A state lawmaker from Grand Rapids wants to create a state panel that could review large price increases for prescription drugs in Michigan.
State Sen. Winnie Brinks, D-Grand Rapids, wants to model planned legislation for the Michigan Prescription Drug Affordability Board after a recently enacted initiative in Maryland. Her legislation would add to a package of bills now pending in the state Senate to require pharmaceutical companies to explain certain increases in drug prices, the costs to research, develop and manufacture a drug, and how much it invests in clinical trials. Separate legislation would cap consumers’ out-of-pocket costs for insulin.
“Transparency alone will not reduce the cost of prescription drugs for Michiganders,” Brinks said today during a virtual media briefing. She was accompanied by backers of the Maryland initiative and a representative from the American Association of Retired Persons (AARP) Michigan office.
“Consumers will also need help affording their prescription drugs regardless of the new information about prices, price increases or rebates,” Brinks said. “The idea is basically that if there are price increases that are extreme, those are reviewed and justified so that we can ensure people aren’t experiencing price gouging. If there is a legitimate reason like a shortage of an ingredient or something like that, there’s an opportunity to make the case. But when we see increases in drug prices that are just off of the charts, there should be a way for us to hold those manufacturers of those drugs accountable and ensure that people get the medicine they need at a price that is right.”
That doesn’t mean medicines will be “super cheap or completely affordable for everyone, but we certainly can prevent unnecessary price increases,” Brinks said.
Advocates for the formation of a public board to review increases in drug prices say that it builds on efforts to create greater transparency on costs.
Vicent DeMarco, president of the Maryland Citizens’ Health Initiative, likens state drug affordability boards to public utility commissions that regulate rates for electricity and natural gas. Other states such as Minnesota and Oregon are considering similar legislation, DeMarco said.
Barry Glassman, the Republican executive of Hartford County, Maryland, believes that controlling high drug costs is a nonpartisan issue that both political parties can support.
“I always tell the story that when you go to get your prescription, the pharmacist doesn’t also ask you for a voter ID card. He doesn’t care what you are, he just wants your co-pay,” said Glassman, who supported the Maryland legislation. “It cuts across the political spectrum.”
As Brinks prepares her legislation, the Grand Rapids Area Chamber of Commerce may weigh in on the idea for a state-level public board on drug prices. Brinks will make a presentation on her legislation in June to the chamber’s Health Care & Human Resources Committee.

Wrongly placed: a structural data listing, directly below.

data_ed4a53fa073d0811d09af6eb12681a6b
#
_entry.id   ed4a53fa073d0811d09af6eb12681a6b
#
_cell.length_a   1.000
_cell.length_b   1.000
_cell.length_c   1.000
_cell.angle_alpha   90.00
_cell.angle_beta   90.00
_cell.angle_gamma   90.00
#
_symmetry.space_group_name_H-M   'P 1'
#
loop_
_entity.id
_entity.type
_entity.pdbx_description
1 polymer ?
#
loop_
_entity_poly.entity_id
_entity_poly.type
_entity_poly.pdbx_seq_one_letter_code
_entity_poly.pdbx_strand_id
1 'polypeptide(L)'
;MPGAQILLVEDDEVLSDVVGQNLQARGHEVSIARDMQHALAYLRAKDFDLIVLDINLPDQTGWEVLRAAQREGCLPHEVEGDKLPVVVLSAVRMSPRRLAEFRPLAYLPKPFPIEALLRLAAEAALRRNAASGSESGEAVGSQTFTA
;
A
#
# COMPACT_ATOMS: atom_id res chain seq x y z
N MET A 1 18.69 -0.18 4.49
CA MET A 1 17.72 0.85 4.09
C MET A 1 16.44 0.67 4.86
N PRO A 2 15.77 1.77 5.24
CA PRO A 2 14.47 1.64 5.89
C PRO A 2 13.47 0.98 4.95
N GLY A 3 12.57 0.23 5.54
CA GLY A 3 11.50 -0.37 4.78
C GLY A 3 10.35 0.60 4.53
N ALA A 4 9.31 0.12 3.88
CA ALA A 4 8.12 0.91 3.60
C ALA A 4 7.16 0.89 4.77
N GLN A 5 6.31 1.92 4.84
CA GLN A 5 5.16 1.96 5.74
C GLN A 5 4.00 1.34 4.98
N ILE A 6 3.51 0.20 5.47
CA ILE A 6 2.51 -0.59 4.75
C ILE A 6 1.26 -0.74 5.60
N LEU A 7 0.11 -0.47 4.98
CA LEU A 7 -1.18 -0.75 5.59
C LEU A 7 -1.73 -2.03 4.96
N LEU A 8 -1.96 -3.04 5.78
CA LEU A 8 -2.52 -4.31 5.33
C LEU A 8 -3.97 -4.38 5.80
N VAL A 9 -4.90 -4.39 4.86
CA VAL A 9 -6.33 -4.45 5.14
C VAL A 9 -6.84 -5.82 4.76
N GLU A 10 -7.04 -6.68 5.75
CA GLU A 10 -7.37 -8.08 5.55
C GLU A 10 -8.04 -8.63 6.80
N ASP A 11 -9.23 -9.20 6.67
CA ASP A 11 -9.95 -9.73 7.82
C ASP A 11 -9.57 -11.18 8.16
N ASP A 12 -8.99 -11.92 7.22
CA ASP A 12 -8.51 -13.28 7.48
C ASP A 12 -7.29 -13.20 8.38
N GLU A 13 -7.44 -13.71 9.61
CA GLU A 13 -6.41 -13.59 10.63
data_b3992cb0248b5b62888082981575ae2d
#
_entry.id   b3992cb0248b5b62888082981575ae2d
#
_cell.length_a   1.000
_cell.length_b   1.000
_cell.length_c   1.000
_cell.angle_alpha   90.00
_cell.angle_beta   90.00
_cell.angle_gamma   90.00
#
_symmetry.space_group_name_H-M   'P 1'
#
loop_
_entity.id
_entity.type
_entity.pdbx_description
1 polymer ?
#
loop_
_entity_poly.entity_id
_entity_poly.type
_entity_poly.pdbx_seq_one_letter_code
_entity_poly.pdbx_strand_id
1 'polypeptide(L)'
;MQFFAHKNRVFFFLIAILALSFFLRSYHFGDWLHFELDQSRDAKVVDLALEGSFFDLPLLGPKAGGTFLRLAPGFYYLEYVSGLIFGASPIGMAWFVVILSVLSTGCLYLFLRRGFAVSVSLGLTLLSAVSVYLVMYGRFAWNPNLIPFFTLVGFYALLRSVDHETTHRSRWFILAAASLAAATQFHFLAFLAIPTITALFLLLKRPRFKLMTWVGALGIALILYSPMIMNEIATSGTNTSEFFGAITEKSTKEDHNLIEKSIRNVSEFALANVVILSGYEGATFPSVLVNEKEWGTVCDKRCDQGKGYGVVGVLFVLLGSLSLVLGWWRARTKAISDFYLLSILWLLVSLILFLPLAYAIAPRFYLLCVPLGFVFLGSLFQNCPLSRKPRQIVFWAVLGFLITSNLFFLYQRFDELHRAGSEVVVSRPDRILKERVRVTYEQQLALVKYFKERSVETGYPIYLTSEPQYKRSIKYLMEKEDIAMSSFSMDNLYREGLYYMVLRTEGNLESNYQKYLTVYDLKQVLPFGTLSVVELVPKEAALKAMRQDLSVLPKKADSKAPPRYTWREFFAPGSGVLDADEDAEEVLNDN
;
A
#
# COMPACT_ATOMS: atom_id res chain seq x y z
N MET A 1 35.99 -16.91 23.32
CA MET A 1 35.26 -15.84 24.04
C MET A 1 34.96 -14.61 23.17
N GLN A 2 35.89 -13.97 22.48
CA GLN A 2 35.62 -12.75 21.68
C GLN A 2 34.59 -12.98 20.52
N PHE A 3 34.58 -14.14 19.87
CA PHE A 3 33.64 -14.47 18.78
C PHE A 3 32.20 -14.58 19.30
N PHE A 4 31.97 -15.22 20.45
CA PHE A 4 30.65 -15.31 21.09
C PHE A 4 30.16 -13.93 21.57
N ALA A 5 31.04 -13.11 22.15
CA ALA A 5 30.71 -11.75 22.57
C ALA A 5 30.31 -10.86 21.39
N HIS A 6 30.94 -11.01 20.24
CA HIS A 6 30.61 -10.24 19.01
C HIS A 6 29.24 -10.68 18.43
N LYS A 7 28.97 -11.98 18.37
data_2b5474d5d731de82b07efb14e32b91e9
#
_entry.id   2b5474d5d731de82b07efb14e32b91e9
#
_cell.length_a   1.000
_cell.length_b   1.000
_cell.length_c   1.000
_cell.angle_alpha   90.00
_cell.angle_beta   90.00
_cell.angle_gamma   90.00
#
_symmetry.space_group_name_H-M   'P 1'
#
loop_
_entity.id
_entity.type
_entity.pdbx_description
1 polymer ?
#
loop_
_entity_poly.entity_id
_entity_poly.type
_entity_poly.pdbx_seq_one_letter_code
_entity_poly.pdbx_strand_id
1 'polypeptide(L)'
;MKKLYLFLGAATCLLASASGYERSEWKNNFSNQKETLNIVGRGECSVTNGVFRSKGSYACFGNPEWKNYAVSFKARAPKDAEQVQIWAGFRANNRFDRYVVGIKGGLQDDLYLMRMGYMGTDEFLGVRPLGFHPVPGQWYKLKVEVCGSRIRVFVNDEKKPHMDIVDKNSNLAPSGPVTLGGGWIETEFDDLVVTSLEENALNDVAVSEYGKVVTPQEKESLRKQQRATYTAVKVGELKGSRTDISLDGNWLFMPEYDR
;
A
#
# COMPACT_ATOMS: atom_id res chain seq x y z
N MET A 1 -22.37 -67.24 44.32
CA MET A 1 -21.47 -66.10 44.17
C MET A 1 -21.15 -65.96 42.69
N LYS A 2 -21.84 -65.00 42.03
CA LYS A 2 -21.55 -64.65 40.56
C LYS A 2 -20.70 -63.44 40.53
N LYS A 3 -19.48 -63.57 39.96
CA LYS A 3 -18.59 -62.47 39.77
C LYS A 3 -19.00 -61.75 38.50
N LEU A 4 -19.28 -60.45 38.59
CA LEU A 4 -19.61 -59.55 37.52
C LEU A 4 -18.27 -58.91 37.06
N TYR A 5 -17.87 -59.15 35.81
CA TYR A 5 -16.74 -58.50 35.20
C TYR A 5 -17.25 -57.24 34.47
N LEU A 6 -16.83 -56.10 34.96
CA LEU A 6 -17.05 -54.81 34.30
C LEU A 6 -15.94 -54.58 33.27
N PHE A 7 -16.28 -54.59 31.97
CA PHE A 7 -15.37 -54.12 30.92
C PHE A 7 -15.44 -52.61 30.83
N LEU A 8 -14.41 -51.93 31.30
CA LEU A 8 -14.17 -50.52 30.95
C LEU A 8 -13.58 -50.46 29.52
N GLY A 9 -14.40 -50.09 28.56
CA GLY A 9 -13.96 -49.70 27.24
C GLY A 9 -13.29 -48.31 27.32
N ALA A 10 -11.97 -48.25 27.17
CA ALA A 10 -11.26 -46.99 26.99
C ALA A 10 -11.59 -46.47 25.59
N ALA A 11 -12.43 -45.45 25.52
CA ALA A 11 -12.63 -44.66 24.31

“Prescription drug pricing is a complex issue. There are many problems and many potential solutions to lower costs. The Chamber has not had a chance to review this legislation yet, but looks forward to doing so,” Andy Johnston, the chamber’s vice president of government affairs, wrote in an email to MiBiz.
Even with the greater public transparency in how prescription drug prices and increases are set, advocates behind forming a Michigan Prescription Drug Affordability Board say it’s of little help for people who cannot afford rising costs for their medication.
“Drugs don’t work if people can’t afford them,” said Dr. Ijeoma Opara, an attending physician with Wayne State University Physician Group and assistant professor of internal medicine and pediatrics at Wayne State University’s School of Medicine. “The best medicine is the medicine the patient can take, and the medicine the patient can take is the one that they can afford.”
Brinks’ planned bill also would follow a report earlier this year by Gov. Gretchen Whitmer’s Prescription Drug Task Force offering several policy and legislative recommendations on cost transparency, accessibility, affordability and accountability. The policy recommendations cover issues such as publicly reporting data on drug prices and price controls that include setting caps on prescription copays built into health insurance policies.
The recommendations also suggest prohibiting so-called “gag clauses” by pharmacy benefit managers (PBMs) that prevent pharmacies from telling customers about lower-cost alternative medications or generic drugs. Many of the task force’s recommendations were covered in legislation that lawmakers considered in 2020. Some of the bills had legislative hearings, but none ultimately passed.
The task force found that over the past six years, the average prices for drugs to treat diabetes, heart disease, depression and other common conditions have more than doubled and that prices “are set with little transparency but with tremendous consequence.”
Prices for common medications that older adults use increased at 10 times the rate of inflation over five years, and the average price for prescription drugs grew nearly 60 percent from 2012 to 2017, according to the report. Survey data indicated that in 2017, nearly one-third of Michigan adults stopped taking a medication because of the cost.